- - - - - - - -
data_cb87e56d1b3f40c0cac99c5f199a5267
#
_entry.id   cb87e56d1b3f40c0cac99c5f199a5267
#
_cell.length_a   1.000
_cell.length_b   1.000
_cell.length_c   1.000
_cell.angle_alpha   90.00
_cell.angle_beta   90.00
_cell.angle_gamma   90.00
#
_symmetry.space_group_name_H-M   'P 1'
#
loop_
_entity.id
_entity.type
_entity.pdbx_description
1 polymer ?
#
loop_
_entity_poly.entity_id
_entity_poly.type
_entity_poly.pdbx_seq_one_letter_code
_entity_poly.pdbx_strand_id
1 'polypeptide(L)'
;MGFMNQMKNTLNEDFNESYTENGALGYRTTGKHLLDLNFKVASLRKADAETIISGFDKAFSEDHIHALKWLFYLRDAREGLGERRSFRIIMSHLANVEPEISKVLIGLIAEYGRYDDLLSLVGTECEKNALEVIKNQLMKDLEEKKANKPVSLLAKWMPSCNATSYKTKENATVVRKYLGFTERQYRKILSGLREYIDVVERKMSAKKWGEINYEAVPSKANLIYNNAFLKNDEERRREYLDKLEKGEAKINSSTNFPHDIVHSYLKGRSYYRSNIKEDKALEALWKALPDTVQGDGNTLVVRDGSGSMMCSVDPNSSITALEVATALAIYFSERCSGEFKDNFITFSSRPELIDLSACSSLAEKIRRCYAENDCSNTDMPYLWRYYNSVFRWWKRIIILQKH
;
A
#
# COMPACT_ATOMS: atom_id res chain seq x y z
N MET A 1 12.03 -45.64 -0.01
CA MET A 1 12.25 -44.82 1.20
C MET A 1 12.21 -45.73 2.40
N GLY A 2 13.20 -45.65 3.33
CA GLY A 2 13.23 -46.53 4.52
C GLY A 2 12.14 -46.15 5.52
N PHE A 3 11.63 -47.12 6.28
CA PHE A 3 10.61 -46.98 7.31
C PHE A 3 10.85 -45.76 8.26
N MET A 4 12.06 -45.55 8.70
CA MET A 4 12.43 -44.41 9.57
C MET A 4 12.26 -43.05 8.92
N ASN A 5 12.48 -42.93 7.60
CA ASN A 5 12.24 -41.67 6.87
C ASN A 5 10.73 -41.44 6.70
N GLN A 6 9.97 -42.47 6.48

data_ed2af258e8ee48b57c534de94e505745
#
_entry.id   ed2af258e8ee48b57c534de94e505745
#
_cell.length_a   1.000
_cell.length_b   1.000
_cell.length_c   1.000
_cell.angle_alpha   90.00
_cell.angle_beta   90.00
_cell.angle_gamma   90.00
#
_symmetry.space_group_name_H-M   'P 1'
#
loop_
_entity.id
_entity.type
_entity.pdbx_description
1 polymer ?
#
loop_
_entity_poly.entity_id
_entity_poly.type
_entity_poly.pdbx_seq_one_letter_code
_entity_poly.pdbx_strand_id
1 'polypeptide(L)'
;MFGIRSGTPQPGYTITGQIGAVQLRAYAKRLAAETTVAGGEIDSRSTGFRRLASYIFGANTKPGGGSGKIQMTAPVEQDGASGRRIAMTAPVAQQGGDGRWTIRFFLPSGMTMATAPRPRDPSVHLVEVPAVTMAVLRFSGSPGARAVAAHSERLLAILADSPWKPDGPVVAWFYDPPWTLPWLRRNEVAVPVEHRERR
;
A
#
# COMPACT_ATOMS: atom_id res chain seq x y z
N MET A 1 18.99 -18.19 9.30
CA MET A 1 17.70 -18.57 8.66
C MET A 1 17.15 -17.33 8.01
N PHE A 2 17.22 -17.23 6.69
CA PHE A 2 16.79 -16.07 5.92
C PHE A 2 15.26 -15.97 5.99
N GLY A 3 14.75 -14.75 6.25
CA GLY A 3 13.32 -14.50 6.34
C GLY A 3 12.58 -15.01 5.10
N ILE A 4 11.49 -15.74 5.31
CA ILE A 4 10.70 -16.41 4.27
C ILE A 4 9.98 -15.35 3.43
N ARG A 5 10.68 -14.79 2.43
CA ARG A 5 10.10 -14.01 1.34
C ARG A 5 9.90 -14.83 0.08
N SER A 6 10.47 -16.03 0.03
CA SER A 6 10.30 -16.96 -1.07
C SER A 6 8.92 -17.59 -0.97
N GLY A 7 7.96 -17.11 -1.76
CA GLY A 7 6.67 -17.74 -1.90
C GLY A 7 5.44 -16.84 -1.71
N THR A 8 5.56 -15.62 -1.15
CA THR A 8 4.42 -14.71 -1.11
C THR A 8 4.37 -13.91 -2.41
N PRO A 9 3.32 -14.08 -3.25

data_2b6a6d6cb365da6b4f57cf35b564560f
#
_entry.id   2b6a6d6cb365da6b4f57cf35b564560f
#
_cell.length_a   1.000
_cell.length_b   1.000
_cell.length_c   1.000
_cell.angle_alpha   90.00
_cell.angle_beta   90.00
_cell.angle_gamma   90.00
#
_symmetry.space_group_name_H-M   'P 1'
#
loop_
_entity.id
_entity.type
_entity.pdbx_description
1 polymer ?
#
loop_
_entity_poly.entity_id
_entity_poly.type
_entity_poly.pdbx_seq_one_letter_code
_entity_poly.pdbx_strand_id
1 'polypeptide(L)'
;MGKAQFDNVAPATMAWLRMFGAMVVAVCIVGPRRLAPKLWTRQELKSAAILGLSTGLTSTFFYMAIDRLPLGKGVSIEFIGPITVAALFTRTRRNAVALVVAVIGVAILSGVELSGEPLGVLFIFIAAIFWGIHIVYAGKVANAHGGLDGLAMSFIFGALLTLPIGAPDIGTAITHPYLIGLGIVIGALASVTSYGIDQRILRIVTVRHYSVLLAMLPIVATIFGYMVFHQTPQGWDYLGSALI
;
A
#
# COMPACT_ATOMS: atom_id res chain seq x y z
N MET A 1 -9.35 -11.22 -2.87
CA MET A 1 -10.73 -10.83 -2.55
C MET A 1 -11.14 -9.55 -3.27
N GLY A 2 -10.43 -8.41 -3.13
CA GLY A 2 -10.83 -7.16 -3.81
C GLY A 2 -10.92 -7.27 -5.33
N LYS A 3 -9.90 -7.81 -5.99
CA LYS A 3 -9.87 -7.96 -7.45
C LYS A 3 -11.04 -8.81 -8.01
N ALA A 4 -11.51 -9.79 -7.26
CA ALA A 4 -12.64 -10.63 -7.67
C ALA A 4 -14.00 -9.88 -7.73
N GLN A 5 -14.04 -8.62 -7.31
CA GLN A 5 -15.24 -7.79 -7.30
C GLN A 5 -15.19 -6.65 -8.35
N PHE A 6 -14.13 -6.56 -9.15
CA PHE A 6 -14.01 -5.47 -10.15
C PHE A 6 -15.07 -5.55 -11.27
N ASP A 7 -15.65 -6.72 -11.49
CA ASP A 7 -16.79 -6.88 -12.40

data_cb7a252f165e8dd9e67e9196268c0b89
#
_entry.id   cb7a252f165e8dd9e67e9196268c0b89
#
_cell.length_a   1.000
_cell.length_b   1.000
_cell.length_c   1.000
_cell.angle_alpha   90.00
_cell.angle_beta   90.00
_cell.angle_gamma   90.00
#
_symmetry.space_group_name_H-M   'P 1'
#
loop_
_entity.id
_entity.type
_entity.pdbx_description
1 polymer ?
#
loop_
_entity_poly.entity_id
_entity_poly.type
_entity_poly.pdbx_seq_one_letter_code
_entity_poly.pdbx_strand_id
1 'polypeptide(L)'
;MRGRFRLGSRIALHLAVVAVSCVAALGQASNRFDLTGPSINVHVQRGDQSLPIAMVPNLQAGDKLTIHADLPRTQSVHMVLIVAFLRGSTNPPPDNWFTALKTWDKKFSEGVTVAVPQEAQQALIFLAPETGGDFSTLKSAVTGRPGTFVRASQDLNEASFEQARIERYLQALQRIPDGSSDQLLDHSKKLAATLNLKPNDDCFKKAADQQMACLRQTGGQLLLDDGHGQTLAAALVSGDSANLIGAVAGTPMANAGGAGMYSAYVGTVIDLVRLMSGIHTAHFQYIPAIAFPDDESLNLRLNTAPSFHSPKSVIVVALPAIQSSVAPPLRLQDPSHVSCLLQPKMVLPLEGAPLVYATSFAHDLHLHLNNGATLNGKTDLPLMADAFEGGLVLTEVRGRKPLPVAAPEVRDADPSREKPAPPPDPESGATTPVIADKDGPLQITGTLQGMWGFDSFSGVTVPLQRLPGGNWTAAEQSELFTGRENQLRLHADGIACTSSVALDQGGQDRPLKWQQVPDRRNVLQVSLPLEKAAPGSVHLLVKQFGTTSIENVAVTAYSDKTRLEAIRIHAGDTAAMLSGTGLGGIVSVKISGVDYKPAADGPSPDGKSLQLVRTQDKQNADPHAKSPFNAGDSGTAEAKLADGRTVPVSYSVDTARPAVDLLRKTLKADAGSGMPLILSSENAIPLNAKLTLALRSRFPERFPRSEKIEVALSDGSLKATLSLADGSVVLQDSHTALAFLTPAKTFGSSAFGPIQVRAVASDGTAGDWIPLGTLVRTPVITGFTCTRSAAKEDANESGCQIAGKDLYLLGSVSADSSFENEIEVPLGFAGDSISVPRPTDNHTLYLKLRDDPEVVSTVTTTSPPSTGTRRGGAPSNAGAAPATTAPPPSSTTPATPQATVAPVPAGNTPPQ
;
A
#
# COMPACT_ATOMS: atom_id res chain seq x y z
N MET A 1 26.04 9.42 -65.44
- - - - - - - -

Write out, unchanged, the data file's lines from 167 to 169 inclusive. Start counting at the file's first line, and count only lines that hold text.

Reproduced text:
_entity.type
_entity.pdbx_description
1 polymer ?